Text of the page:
Anglo American Plc (AAL), the year’s fourth-worst performing FTSE 100 Index stock, cut its platinum output forecast after strikes in South Africa and said its $5.8 billion Minas-Rio iron-ore project will see more cost overruns.
Anglo American Platinum Ltd. (AMS) targets production of 2.2 million to 2.4 million ounces for 2012, it said in a statement today, compared with a July figure of 2.4 million to 2.5 million ounces. Pay strikes in South Africa also cut output at Anglo’s Kumba Iron Ore Ltd. (KIO) unit by 2.2 million metric tons.
The Minas-Rio cost increases, at least the fifth that Anglo is preparing to announce, may hurt Chief Executive Officer Cynthia Carroll’s ability to stem a share slump. Anglo has dropped 21 percent this year in London, compared with a 6 percent gain by rival BHP Billiton Ltd. (BHP), while Xstrata Plc (XTA) is little changed. Seven of 31 analysts surveyed by Bloomberg recommend buying the stock, with 18 hold and six sell calls.
Anglo said shipments should start from Minas-Rio, bought in 2008 and the company’s largest project, in the second half of 2014. That’s provided “all current impediments” are cleared by year-end and there are no “major unexpected interventions,” it said today.
Platinum strikes in the third quarter cut production by 42,000 ounces and pushed cash operating costs up by 8 percent, the company said.
Anglo American Platinum fired 12,000 workers on Oct. 5 after wildcat strikes at South Africa’s Rustenburg. Walkouts starting in platinum mines spread to gold, coal and iron ore as workers demand higher pay. While refined platinum output edged up 0.3 percent to 649,000 ounces from a year earlier, equivalent refined platinum, including other metals, slid 6 percent to 626,000 ounces.
The drop was “better than we expected, but the full impact of the strike is yet to be felt,” Bank of America Corp. analysts said.
The average daily loss to platinum production is 4,500 ounces, including 3,800 ounces from the company’s own mines, Anglo American said in a separate statement. It cut planned capital spending on the metal to 6.5 billion rand ($750 million) this year, while unit costs are seen reaching 15,500 rand to 16,000 rand for each equivalent refined ounce.
Anglo is also losing nickel production at Loma de Niquel in Venezuela, where the 13 of the operation’s concessions have been canceled. The remaining three are due to expire Nov. 10 and, “if there is no development in this situation in the coming weeks, then there will be no further production contribution from this operation,” the company said.
Loma de Niquel was halted last month, the company said, without giving details. The operation accounted for 13,400 metric tons of Anglo’s 29,100 tons of nickel production last year.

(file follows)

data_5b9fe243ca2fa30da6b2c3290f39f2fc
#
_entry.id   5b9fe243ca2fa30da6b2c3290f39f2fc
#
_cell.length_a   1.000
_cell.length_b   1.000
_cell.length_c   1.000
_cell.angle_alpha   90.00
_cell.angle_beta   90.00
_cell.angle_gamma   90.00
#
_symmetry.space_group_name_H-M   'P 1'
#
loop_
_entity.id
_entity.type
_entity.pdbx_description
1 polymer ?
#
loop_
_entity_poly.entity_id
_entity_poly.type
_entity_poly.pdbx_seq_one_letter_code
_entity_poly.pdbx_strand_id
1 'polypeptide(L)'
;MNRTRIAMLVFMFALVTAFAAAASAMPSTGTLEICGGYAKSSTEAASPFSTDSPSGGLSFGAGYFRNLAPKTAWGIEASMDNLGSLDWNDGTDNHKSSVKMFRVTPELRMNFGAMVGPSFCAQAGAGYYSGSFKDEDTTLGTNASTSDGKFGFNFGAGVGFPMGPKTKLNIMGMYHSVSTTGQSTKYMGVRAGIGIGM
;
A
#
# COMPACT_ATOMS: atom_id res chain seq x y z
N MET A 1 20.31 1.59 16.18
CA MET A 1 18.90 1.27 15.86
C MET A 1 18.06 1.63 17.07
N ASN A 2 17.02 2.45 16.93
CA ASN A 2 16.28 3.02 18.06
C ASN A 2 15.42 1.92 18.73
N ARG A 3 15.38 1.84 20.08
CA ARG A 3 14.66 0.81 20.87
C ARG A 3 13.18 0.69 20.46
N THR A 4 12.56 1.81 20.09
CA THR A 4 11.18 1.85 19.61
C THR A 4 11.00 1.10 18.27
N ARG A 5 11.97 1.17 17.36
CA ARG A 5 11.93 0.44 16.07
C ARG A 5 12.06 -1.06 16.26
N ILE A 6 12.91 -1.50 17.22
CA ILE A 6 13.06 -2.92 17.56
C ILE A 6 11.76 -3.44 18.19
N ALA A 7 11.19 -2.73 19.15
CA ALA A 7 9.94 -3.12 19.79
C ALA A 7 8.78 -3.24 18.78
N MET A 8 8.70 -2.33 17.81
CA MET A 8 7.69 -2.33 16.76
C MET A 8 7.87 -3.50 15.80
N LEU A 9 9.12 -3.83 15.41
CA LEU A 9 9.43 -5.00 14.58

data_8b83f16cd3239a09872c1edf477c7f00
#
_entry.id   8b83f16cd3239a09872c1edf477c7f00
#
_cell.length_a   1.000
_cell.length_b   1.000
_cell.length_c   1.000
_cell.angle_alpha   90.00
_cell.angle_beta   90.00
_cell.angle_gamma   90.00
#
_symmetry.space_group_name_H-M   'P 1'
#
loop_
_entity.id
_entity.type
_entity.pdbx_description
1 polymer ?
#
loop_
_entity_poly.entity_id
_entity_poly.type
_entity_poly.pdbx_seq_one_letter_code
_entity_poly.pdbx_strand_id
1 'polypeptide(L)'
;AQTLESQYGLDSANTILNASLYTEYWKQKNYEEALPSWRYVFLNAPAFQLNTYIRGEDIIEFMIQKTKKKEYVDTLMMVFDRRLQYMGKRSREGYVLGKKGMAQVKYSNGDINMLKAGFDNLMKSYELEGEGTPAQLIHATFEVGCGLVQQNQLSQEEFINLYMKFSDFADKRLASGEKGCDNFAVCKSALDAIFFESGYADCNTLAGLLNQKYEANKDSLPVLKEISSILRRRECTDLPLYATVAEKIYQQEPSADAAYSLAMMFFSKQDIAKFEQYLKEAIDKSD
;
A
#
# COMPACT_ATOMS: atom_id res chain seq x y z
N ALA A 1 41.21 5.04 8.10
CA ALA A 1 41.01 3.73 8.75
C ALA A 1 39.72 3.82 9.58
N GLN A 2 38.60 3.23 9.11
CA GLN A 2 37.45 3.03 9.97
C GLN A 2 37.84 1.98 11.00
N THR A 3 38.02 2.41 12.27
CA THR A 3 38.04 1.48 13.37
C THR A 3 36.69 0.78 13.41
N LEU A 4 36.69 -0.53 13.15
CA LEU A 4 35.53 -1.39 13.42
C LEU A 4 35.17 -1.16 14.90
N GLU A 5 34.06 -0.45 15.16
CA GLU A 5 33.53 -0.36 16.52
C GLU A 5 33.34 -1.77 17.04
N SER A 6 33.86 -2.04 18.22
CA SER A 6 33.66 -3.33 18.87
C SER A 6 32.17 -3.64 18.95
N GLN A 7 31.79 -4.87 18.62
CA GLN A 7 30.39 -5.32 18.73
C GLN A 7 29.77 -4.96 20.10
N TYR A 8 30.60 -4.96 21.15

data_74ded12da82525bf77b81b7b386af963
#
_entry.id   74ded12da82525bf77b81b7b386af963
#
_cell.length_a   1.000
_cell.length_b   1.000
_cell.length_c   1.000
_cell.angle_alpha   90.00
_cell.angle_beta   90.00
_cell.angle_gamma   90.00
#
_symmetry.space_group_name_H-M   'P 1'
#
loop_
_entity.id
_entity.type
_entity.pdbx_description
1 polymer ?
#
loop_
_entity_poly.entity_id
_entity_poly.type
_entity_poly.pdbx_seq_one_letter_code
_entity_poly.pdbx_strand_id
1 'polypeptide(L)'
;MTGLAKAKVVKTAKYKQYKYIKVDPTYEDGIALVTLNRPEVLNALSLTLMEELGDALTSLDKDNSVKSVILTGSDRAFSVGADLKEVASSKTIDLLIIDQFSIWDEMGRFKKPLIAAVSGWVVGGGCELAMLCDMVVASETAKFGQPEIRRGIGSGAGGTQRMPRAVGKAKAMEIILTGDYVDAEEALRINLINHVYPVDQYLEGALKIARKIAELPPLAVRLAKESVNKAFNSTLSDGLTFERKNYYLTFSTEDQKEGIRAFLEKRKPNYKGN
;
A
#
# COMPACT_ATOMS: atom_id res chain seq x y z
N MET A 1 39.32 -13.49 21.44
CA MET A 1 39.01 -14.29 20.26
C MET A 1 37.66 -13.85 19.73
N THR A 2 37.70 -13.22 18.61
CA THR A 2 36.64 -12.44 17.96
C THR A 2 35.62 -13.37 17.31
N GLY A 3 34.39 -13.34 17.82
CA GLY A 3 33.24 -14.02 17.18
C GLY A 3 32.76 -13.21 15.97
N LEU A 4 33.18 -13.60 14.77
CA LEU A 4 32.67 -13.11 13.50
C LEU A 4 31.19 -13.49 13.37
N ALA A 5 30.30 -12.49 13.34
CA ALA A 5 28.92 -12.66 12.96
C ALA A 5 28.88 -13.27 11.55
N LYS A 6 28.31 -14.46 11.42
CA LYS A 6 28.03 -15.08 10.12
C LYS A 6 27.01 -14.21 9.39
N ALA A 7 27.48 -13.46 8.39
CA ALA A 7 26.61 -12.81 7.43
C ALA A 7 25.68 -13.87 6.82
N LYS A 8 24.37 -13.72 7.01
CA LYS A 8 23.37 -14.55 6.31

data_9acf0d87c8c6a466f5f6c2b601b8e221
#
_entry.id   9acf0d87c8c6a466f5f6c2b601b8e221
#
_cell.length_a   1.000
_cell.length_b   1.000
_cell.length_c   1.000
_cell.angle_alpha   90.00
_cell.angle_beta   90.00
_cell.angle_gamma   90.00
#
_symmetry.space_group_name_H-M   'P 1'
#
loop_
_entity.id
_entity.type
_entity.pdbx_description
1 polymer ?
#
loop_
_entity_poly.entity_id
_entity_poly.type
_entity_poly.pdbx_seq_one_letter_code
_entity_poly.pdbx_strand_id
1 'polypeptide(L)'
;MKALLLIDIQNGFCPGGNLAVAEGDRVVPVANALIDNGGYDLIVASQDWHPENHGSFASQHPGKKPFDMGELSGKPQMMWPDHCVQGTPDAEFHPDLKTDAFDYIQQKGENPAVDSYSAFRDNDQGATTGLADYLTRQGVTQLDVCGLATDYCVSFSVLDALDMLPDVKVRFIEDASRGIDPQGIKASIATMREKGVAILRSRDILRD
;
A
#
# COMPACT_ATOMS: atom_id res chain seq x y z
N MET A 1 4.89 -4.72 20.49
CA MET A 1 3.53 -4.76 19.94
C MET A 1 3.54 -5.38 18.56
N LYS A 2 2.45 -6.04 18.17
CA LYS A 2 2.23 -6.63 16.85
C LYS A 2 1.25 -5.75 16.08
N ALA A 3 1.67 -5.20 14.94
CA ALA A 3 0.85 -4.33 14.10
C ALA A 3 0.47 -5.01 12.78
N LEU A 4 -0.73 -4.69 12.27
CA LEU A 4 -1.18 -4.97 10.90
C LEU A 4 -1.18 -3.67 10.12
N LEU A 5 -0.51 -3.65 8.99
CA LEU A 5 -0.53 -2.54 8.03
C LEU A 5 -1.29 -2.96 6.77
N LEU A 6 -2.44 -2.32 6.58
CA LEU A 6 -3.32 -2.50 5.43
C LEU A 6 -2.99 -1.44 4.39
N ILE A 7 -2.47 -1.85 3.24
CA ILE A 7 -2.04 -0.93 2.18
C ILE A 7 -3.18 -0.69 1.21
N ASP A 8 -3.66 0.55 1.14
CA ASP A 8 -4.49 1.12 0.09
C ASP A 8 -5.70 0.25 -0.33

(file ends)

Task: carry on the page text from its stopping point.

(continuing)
Anglo American’s iron-ore output increased 14 percent to 12.5 million metric tons on growth at Kumba’s Kolomela mine. The site’s production of 2.5 million tons was a 44 percent gain on the prior quarter and reflected the mine reaching designed capacity earlier than scheduled in July. Kumba expects Kolomela to produce at least 7 million tons in 2012, with full output of 9 million tons in 2013.
Copper output expanded 12 percent to 157,300 tons in the quarter on increased volumes at Los Bronces mine. The project increased output 84 percent, contributing 48,900 tons of copper in the quarter even as metal grades declined, Anglo said.
Platinum production at the Union North and South mines fell 23 percent and 26 percent respectively because of lower grades. Output at Mogalakwena was reduced by the breakdown of the primary crusher at the North concentrator and lower “head grade,” the company said, referring to the ore leaving the mine and entering the processing plant.
Anglo, owner of 85 percent of De Beers, the biggest diamond producer by value, cut output of the stones 31 percent to 6.4 million carats in the third quarter, “largely in response to market conditions and the Jwaneng slope failure in June 2012 which temporarily prevented access to the main ore body,” it said in the statement.
“De Beers was a small ‘miss,’ but within the usual margin of error,” Peter Davey, head of metals and mining research at Standard Bank Group Ltd. in London, said in a note to investors. “But today’s release does now point toward the low end of its guidance for full-year 2012” of 28 million carats, he said.
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